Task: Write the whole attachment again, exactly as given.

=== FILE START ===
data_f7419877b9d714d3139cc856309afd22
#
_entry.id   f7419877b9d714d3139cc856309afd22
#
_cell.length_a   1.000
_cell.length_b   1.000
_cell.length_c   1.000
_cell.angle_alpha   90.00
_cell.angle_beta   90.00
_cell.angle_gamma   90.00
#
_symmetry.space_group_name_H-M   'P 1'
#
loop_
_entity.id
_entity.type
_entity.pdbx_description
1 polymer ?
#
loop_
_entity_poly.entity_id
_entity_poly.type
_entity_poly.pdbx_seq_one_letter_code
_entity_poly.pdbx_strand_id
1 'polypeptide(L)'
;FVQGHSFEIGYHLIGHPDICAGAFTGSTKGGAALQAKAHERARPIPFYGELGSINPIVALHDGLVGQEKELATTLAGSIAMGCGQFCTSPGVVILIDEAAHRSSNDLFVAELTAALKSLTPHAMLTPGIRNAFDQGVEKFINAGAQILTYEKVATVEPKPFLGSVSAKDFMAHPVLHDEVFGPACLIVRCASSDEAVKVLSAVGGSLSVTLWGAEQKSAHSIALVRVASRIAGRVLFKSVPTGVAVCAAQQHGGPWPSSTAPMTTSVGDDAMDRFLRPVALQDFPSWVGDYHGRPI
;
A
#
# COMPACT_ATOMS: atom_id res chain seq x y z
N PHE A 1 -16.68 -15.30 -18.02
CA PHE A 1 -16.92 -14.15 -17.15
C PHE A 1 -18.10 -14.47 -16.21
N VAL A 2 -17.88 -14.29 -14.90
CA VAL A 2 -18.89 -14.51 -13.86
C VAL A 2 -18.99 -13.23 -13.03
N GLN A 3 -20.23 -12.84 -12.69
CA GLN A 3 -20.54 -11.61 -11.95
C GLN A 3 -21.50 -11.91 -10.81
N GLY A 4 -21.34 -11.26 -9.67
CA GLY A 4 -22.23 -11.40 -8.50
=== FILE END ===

data_f7419877b9d714d3139cc856309afd22
#
_entry.id   f7419877b9d714d3139cc856309afd22
#
_cell.length_a   1.000
_cell.length_b   1.000
_cell.length_c   1.000
_cell.angle_alpha   90.00
_cell.angle_beta   90.00
_cell.angle_gamma   90.00
#
_symmetry.space_group_name_H-M   'P 1'
#
loop_
_entity.id
_entity.type
_entity.pdbx_description
1 polymer ?
#
loop_
_entity_poly.entity_id
_entity_poly.type
_entity_poly.pdbx_seq_one_letter_code
_entity_poly.pdbx_strand_id
1 'polypeptide(L)'
;FVQGHSFEIGYHLIGHPDICAGAFTGSTKGGAALQAKAHERARPIPFYGELGSINPIVALHDGLVGQEKELATTLAGSIAMGCGQFCTSPGVVILIDEAAHRSSNDLFVAELTAALKSLTPHAMLTPGIRNAFDQGVEKFINAGAQILTYEKVATVEPKPFLGSVSAKDFMAHPVLHDEVFGPACLIVRCASSDEAVKVLSAVGGSLSVTLWGAEQKSAHSIALVRVASRIAGRVLFKSVPTGVAVCAAQQHGGPWPSSTAPMTTSVGDDAMDRFLRPVALQDFPSWVGDYHGRPI
;
A
#
# COMPACT_ATOMS: atom_id res chain seq x y z
N PHE A 1 -16.68 -15.30 -18.02
CA PHE A 1 -16.92 -14.15 -17.15
C PHE A 1 -18.10 -14.47 -16.21
N VAL A 2 -17.88 -14.29 -14.90
CA VAL A 2 -18.89 -14.51 -13.86
C VAL A 2 -18.99 -13.23 -13.03
N GLN A 3 -20.23 -12.84 -12.69
CA GLN A 3 -20.54 -11.61 -11.95
C GLN A 3 -21.50 -11.91 -10.81
N GLY A 4 -21.34 -11.26 -9.67
CA GLY A 4 -22.23 -11.40 -8.50